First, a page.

Thursday, July 26, 2012

Joining the party

There comes a time when one must use the rhubarb in their freezer. This is a sad fact. You see,  I adore rhubarb. I adore rhubarb so much that when I gave my uncle a newly-devised Black Tea and Rhubarb Muffin to taste, he said, "again, with the rhubarb?" (By the by, those Black Tea and Rhubarb Muffins are one of the best things I have ever devised, ever. So buy them. They're good.) So maybe I am a bit obsessed. And maybe during rhubarb season I bought all the rhubarb I could find and told my friends that  should they see rhubarb they must immediately buy some for me  and then went about chopping and stocking my freezer full of rhubarb.Yeah, that happened. But here's the thing, my freezer is small. Very small. Like the size of a shoebox small. (Ok, maybe I'm exaggerating a bit. It's more like the size of the shoebox that your knee-high equestrian boots came in. But still, whenever someone suggests that make all the stocks and "just freeze them" I laugh and laugh. And then I cry.) And lo, mango season is upon us and there must be Mango Muffins (and this, please!) and soon that short, magical period of limes will be here too and my freezer simply will not hold all that bounty and the other various things it must hold. So, much as it pained me to part with a good bit of my precious rhubarb, (leaving, of course enough rhubarb for muffins) the time had come for Rhubarb Snacking Cake.

Snacking cakes seem to be the thing nowadays. Food 52 has a blueberry one, Not Derby Pie has a lovely looking peach one on her site, Sweet Amandine posted a luxurious whole wheat cinnamon one almost a year ago, and for my own forays into the snacking cake party, I went with Smitten Kitchen's rhubarb snacking cake. The thing that makes snacking cakes so alluring is that they are appropriate for almost any occasion. They're not too complex and they're not too sweet. You can have some for breakfast, or dessert or with your mid-afternoon cup of coffee. They are perfect for picnics and dinner parties alike. Personally, I brought the one I made to a picnic where it was greatly loved and well worth the sacrifice of my beloved rhubarb.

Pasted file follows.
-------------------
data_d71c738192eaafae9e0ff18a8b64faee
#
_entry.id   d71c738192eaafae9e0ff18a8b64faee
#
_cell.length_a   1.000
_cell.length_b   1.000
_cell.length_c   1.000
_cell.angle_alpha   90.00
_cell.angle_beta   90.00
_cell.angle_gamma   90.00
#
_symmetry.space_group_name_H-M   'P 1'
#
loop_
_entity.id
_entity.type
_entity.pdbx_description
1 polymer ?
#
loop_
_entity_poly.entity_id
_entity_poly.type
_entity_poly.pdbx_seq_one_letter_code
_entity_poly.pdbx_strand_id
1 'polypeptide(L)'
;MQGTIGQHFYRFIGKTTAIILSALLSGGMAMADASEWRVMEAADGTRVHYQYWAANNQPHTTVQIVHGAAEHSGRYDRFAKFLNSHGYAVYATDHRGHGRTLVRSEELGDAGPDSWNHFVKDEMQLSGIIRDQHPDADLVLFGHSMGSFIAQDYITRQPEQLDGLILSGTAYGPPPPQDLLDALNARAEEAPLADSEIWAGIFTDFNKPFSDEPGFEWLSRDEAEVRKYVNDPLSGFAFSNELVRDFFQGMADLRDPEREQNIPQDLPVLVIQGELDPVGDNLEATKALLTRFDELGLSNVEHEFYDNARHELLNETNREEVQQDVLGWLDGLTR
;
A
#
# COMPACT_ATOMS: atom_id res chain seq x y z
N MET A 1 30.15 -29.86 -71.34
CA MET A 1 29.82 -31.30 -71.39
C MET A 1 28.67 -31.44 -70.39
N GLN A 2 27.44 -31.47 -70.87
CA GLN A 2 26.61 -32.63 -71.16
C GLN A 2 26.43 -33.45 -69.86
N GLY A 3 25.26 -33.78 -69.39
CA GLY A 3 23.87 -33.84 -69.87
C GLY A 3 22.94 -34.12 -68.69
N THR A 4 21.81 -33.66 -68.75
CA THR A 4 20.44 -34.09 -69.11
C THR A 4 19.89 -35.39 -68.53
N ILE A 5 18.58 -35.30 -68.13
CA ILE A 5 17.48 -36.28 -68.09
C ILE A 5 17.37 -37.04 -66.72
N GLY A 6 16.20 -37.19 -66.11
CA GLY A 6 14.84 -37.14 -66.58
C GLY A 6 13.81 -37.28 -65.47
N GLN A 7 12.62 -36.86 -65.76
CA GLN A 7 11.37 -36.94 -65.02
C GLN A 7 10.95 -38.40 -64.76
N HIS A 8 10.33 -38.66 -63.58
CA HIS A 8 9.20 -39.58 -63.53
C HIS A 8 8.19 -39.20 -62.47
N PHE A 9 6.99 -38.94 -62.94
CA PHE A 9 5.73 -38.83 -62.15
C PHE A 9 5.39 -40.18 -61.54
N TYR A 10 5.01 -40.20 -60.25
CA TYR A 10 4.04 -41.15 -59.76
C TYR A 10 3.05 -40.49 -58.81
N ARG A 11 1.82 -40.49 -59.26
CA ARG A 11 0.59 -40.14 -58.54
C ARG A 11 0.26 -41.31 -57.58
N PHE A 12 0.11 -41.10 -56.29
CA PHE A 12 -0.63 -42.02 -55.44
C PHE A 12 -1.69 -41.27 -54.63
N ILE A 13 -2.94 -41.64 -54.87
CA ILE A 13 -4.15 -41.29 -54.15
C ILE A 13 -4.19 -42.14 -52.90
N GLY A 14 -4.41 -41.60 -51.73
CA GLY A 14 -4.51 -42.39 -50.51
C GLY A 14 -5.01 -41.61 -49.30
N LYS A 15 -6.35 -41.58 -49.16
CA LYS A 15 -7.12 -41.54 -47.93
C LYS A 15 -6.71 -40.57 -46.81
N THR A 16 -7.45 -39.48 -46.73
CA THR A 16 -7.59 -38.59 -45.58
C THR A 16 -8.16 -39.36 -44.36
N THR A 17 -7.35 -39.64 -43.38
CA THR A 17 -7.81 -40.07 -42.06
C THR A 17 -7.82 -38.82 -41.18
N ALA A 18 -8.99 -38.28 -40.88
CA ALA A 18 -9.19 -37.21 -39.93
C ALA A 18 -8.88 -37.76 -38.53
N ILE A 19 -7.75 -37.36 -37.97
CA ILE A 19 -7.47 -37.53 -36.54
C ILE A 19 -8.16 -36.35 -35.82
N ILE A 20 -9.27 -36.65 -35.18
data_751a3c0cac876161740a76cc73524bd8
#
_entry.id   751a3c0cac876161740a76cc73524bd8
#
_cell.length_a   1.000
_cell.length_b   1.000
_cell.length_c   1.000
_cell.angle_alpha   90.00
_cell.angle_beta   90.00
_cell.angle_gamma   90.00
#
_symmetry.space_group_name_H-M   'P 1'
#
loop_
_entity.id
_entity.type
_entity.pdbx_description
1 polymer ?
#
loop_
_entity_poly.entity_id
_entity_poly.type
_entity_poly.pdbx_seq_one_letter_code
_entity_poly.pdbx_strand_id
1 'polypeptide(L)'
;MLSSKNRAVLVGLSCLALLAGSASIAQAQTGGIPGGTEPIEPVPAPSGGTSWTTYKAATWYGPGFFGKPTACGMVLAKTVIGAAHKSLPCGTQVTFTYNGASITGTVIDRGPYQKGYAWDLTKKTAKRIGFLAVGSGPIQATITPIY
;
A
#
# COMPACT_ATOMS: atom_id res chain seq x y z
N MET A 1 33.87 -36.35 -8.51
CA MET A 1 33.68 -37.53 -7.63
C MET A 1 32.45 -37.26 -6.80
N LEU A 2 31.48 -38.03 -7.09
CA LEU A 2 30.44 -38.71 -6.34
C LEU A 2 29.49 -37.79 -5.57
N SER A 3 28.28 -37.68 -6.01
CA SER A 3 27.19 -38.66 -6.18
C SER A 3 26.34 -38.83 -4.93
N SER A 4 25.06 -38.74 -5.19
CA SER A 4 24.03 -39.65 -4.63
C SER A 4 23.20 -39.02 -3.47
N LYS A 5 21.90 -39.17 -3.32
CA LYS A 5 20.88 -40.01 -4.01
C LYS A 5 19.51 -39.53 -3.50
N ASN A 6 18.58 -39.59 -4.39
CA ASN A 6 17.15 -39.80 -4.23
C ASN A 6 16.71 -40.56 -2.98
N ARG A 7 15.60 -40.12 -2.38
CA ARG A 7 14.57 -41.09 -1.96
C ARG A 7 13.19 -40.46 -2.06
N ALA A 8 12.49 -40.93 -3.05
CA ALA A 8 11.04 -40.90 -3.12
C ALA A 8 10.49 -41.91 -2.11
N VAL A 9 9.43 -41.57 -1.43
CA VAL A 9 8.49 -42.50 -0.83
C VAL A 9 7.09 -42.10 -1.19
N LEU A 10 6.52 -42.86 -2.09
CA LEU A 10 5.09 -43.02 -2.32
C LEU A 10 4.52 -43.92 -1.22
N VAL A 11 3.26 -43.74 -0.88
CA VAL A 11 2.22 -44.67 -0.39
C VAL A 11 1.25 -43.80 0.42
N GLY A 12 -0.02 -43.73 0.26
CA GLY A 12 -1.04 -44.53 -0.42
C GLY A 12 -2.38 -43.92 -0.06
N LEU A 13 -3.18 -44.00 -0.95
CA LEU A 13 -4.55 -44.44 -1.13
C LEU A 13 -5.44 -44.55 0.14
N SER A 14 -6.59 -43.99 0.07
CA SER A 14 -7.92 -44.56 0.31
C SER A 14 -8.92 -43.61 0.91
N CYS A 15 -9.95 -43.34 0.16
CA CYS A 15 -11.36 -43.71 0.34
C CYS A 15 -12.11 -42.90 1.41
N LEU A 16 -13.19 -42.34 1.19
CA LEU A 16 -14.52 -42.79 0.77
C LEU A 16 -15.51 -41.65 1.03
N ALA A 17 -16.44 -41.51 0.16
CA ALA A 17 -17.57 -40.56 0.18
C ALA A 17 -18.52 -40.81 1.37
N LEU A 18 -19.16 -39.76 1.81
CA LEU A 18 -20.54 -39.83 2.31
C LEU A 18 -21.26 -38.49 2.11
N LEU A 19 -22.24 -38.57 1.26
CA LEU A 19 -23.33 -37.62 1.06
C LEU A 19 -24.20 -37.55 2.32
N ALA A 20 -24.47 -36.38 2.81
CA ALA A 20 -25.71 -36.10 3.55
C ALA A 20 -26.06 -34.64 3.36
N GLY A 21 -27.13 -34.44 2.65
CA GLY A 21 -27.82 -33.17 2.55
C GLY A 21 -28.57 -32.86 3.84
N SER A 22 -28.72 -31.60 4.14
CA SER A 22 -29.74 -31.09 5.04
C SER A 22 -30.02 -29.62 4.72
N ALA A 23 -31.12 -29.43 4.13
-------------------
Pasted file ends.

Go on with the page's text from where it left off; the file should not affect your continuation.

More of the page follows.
Rhubarb Snacking Cake
Adapted so very lightly from Smitten Kitchen

1 1/4 pound rhubarb, cut into 1/2 inch chunks (frozen is ok, also)
1 1/3 cup sugar, divided
1 tablespoon lemon juice
1/2 cup butter, softened
1/2 teaspoon lemon zest
2 eggs
1 1/3 cup flour
teaspoon baking powder
3/4 teaspoon table salt
1/4 teaspoon ground ginger
1/3 cup sour cream, or yogurt

1 cup flour
1/4 cup light brown sugar
1/8 teaspoon table salt
1/4 teaspoon cinnamon
4 tablespoons of butter, melted

1. Preheat the oven to 350 F. Stir together the rhubarb, sugar and lemon juice.  (If you are using frozen rhubarb, you may want to cook it down a bit before mixing in the sugar and lemon juice so it doesn't soggify your cake) Set aside.

2. Beat the butter, the rest of the sugar and the lemon zest until light and fluffy. Add the eggs, one at a time. In a separate bowl, whisk together the flour, baking powder, salt and ginger. Add 1/3 of the flour mixture to the butter mixture. Mix until incorporated. Then add half of the sour cream/yogurt. Mix.   Add the second third of the flour mixture. Mix. Add the second half of the sour/cream yogurt. Mix. Finish off with the last third of the flour mixture.

3. Pour the batter into a greased, parchment papered 9x13 pan. Spread with a spatula. Pour the rhubarb mixture over the cake in one even layer.

4. To make the crumb stir together the flour, brown sugar, salt and cinnamon in a small bowl. Pour in the melted butter and stir until clumpy. Scatter over the cake.

5. Bake the cake for 50-60 minutes until  tester comes out dry (of batter, not rhubarb). Cool and then cut into squares and eat.


  1. Those muffins sound grand.

    Is it really mango season in Israel? I know mango season is April to June in Southeast Asia, so that's when I allow myself to purchase them. I think I see a new loophole in my quest to buy only "in season" produce.

  2. It is really mango season. We get em from late July till early Octoberish.

  3. Okay, you mentioned lime in connection with the freezer. What does one do with limes as far as the freezer goes? I assume one can't freeze the limes themselves, or can one? Or do you juice them and freeze the juice in cubes?

  4. You can freeze the whole lime if you'd like, but what I do is I zest and juice the fruit and then freeze them. (Freeze the juice in ice cube trays and then transfer to a ziplock bag to save space). It's a bit of a pain in the butt, but it allows me to use limes for a while after their very short season.